It is the practice of bringing attention and awareness to your senses and body, in a forested environment. From listening to the rustling leaves to feeling the sun on the back of your neck, and overall the fresh, clean air. It is said that this form of revelling in nature can be healing for both your mind and body.
Studies have shown that it helps to stabilise blood pressure, reduce stress hormone levels, and strengthens the immune system. According to an article published in the Greater Good Magazine who interviewed Qing Li, a medical doctor and researcher who ran a study on the effects of forest bathing on middle-aged Tokyo office workers – who tended to suffer sleep deficiency due to high levels of stress if it (forest bathing) would help them sleep better.
The article states that “during the study, participants walked the same amount of time in a forest that they usually did in a non-forest setting on a normal working day. After a walk in the forest, participants were significantly less anxious, slept better, and slept longer. In addition, researchers found that afternoon walks were even more beneficial than morning walks.”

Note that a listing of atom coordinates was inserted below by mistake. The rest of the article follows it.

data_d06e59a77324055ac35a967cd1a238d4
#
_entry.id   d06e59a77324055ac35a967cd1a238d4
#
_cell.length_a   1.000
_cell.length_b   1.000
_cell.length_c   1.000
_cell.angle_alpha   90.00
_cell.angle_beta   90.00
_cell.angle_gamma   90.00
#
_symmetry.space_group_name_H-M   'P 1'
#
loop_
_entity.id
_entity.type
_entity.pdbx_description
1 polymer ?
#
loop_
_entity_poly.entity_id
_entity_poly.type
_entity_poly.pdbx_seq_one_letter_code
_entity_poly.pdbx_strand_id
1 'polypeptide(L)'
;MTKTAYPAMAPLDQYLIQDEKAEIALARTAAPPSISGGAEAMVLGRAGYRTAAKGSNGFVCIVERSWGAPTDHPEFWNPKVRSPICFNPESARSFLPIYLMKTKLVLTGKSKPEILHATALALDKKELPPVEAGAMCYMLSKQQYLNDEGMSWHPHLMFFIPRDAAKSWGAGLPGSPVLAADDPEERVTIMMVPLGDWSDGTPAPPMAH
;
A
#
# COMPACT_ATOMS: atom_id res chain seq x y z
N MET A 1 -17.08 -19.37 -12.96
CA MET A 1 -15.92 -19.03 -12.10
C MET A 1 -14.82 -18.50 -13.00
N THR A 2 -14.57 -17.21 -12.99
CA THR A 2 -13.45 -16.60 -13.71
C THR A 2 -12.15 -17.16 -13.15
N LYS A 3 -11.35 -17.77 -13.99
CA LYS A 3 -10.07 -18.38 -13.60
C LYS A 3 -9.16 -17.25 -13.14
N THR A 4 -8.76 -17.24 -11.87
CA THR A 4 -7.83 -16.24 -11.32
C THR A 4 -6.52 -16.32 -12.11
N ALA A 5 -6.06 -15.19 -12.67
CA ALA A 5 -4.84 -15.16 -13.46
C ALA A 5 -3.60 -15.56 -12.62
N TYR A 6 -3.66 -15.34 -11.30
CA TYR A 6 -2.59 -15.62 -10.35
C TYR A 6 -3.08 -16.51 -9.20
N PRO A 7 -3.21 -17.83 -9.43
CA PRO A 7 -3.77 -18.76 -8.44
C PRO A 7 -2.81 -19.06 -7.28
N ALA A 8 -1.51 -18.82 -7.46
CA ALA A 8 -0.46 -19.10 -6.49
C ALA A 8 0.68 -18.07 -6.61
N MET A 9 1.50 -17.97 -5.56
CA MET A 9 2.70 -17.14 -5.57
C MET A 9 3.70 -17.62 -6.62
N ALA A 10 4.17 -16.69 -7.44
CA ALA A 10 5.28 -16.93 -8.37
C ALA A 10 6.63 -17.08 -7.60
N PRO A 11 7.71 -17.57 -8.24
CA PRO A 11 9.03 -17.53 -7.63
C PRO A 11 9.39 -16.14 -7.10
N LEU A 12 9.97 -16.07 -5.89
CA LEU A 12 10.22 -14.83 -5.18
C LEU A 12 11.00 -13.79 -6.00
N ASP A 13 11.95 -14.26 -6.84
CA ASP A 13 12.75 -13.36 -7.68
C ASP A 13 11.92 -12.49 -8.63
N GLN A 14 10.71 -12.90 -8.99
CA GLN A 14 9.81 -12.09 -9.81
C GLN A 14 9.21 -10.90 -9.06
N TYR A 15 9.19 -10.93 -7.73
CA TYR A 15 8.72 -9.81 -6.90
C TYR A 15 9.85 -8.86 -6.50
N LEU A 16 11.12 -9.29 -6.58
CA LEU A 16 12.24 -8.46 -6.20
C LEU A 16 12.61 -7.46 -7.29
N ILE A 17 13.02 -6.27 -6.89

Note: Forest bathing is not the same as hiking.
If you’re wondering where to start – the best place to go is somewhere you are already familiar with; it could be as simple as your local park. Start the practice in the morning, between 7am to 9am and spend about one to two hours taking in the surroundings. All you have to do is to slow down and focus on the natural landscape surrounding you; engage your senses, noticing things including smell, touch, sounds, taste and sight. Consider switching off your phone and allowing yourself to be present. Remember to stop often.